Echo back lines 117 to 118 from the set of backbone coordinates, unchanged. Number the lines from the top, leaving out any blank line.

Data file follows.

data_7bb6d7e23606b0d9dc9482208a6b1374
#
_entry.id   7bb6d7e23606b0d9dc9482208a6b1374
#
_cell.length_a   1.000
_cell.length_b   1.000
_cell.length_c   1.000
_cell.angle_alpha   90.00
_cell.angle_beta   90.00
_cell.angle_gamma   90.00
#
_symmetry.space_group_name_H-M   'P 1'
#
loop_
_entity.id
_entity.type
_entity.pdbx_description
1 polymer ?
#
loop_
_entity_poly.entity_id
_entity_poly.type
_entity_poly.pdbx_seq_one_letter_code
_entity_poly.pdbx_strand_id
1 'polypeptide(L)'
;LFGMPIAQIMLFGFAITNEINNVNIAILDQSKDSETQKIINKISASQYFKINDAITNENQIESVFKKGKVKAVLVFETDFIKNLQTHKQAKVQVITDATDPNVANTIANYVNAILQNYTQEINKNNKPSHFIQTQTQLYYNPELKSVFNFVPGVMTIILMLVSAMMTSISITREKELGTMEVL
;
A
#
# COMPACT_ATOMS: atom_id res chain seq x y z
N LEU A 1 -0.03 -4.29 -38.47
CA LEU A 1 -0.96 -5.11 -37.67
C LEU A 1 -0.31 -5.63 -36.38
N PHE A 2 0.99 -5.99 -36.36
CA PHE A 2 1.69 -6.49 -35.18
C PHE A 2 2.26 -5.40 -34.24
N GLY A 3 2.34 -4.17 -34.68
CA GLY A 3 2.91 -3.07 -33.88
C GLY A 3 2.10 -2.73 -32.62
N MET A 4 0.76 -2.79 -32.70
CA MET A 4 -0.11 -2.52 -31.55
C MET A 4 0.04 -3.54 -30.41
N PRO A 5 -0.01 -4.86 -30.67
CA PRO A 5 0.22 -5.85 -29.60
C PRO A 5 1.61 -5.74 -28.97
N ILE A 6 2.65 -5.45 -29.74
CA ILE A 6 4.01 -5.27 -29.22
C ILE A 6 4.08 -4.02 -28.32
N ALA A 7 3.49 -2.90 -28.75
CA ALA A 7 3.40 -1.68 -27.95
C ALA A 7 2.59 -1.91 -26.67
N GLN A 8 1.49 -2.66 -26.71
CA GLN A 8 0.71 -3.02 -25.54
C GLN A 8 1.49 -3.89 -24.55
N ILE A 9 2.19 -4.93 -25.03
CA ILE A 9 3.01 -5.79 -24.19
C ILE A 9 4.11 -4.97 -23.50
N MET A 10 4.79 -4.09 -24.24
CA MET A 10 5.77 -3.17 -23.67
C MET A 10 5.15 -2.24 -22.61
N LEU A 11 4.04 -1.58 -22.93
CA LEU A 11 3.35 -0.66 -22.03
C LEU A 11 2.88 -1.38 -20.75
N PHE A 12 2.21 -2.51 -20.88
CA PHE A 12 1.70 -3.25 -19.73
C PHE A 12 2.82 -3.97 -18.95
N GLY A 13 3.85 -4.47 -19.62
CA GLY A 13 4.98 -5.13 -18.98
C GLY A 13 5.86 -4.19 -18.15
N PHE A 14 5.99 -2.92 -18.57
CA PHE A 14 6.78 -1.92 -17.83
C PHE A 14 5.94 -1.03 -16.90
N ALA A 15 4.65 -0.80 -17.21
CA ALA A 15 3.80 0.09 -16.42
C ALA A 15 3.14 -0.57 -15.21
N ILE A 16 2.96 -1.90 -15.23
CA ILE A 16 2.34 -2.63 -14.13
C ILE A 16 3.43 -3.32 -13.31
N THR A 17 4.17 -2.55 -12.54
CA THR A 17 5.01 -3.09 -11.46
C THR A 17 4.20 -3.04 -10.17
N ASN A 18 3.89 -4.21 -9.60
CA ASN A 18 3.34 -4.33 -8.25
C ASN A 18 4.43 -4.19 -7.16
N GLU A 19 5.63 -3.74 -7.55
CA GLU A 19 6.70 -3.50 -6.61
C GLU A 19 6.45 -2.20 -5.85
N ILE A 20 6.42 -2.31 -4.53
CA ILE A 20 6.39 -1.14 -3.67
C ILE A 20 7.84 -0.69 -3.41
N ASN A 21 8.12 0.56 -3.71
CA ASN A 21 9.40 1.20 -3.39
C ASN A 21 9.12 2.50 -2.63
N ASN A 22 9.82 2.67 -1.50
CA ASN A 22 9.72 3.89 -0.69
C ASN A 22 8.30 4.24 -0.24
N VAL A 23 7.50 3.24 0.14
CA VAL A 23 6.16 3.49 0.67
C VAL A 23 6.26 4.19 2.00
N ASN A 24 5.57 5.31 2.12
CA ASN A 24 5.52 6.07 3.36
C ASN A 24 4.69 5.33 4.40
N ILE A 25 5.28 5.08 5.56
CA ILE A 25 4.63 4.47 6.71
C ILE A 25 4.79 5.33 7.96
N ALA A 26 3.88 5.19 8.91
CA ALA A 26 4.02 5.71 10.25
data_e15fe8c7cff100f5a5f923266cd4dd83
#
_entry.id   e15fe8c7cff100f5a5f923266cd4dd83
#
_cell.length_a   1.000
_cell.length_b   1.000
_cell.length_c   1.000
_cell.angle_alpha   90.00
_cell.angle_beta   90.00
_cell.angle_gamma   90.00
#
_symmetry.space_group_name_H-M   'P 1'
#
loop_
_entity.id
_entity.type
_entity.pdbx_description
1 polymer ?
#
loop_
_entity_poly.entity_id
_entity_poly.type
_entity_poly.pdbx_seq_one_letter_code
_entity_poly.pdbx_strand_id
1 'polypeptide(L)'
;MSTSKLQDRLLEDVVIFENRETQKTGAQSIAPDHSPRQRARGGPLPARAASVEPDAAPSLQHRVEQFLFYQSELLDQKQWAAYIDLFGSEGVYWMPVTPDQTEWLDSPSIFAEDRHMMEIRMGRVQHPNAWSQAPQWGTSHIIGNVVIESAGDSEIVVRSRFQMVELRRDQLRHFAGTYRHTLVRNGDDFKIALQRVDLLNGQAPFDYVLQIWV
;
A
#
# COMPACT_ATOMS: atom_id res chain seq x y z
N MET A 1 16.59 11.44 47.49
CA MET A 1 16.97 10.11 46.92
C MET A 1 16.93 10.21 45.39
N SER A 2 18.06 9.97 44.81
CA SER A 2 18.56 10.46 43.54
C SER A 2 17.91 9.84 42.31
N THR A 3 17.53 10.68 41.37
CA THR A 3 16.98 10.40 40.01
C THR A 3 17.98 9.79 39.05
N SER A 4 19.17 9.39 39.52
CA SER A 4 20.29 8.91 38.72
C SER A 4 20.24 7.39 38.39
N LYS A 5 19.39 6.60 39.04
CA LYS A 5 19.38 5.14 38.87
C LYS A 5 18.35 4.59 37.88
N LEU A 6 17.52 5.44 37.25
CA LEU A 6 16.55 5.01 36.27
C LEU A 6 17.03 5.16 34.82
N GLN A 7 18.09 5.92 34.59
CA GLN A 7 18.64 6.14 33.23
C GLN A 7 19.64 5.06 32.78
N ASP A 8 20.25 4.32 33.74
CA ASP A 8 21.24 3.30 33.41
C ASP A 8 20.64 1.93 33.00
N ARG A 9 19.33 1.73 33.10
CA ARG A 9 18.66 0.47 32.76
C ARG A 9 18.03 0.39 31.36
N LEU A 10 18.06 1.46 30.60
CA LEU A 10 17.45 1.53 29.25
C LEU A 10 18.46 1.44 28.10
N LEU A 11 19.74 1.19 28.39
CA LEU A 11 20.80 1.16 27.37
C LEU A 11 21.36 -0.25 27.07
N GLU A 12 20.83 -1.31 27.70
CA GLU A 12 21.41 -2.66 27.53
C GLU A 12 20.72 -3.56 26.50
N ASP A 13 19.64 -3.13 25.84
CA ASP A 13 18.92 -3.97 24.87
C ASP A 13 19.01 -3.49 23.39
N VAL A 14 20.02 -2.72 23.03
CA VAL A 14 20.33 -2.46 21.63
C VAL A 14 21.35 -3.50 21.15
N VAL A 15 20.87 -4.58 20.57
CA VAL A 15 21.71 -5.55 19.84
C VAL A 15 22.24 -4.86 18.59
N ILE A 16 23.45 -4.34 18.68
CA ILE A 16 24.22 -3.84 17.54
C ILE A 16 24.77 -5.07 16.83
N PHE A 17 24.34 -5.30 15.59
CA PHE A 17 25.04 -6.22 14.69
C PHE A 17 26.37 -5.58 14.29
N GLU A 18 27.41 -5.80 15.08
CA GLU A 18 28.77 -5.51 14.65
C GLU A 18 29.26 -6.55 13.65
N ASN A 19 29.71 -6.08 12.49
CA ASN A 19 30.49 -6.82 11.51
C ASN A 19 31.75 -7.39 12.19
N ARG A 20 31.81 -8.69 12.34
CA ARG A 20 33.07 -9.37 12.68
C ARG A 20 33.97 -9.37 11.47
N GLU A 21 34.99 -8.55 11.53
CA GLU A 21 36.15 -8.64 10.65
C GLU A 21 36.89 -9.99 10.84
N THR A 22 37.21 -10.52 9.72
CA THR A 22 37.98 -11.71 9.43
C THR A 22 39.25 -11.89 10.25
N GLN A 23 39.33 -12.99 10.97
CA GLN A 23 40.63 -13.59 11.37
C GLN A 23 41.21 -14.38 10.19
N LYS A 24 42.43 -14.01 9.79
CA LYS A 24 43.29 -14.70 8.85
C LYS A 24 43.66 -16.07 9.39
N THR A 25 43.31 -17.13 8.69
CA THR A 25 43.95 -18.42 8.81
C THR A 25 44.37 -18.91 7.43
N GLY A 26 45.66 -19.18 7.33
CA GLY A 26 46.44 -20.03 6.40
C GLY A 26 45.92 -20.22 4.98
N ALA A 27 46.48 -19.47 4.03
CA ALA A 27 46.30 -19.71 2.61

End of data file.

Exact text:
_cell.angle_gamma   90.00
#